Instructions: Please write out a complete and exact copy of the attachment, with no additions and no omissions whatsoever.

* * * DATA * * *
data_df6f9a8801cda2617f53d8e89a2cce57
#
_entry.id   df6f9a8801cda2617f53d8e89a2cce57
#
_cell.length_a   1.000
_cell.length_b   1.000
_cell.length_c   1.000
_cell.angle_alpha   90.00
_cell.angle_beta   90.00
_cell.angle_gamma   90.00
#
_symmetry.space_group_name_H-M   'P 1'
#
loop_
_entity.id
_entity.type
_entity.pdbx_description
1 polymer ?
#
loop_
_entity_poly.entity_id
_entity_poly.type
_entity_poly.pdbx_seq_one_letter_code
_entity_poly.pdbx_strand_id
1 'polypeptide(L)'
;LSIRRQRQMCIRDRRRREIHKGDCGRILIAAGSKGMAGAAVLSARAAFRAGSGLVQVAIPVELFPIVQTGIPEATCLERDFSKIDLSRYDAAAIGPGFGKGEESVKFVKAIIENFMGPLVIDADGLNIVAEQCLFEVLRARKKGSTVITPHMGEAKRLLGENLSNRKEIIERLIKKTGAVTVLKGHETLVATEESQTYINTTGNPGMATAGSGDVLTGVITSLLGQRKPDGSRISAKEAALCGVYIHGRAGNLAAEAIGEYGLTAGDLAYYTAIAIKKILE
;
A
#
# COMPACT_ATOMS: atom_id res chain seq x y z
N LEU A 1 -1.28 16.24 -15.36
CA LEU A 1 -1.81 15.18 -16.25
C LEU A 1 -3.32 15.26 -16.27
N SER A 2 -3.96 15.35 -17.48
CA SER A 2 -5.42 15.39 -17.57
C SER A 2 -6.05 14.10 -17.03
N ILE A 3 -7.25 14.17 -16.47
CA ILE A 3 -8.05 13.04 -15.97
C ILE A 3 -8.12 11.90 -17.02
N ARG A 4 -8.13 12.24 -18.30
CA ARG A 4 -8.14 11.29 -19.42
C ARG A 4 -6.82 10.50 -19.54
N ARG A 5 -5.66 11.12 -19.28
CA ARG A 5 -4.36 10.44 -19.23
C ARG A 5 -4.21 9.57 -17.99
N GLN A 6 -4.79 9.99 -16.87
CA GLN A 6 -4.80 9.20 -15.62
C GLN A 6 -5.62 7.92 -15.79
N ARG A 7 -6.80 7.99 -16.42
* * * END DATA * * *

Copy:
data_df6f9a8801cda2617f53d8e89a2cce57
#
_entry.id   df6f9a8801cda2617f53d8e89a2cce57
#
_cell.length_a   1.000
_cell.length_b   1.000
_cell.length_c   1.000
_cell.angle_alpha   90.00
_cell.angle_beta   90.00
_cell.angle_gamma   90.00
#
_symmetry.space_group_name_H-M   'P 1'
#
loop_
_entity.id
_entity.type
_entity.pdbx_description
1 polymer ?
#
loop_
_entity_poly.entity_id
_entity_poly.type
_entity_poly.pdbx_seq_one_letter_code
_entity_poly.pdbx_strand_id
1 'polypeptide(L)'
;LSIRRQRQMCIRDRRRREIHKGDCGRILIAAGSKGMAGAAVLSARAAFRAGSGLVQVAIPVELFPIVQTGIPEATCLERDFSKIDLSRYDAAAIGPGFGKGEESVKFVKAIIENFMGPLVIDADGLNIVAEQCLFEVLRARKKGSTVITPHMGEAKRLLGENLSNRKEIIERLIKKTGAVTVLKGHETLVATEESQTYINTTGNPGMATAGSGDVLTGVITSLLGQRKPDGSRISAKEAALCGVYIHGRAGNLAAEAIGEYGLTAGDLAYYTAIAIKKILE
;
A
#
# COMPACT_ATOMS: atom_id res chain seq x y z
N LEU A 1 -1.28 16.24 -15.36
CA LEU A 1 -1.81 15.18 -16.25
C LEU A 1 -3.32 15.26 -16.27
N SER A 2 -3.96 15.35 -17.48
CA SER A 2 -5.42 15.39 -17.57
C SER A 2 -6.05 14.10 -17.03
N ILE A 3 -7.25 14.17 -16.47
CA ILE A 3 -8.05 13.04 -15.97
C ILE A 3 -8.12 11.90 -17.02
N ARG A 4 -8.13 12.24 -18.30
CA ARG A 4 -8.14 11.29 -19.42
C ARG A 4 -6.82 10.50 -19.54
N ARG A 5 -5.66 11.12 -19.28
CA ARG A 5 -4.36 10.44 -19.23
C ARG A 5 -4.21 9.57 -17.99
N GLN A 6 -4.79 9.99 -16.87
CA GLN A 6 -4.80 9.20 -15.62
C GLN A 6 -5.62 7.92 -15.79
N ARG A 7 -6.80 7.99 -16.42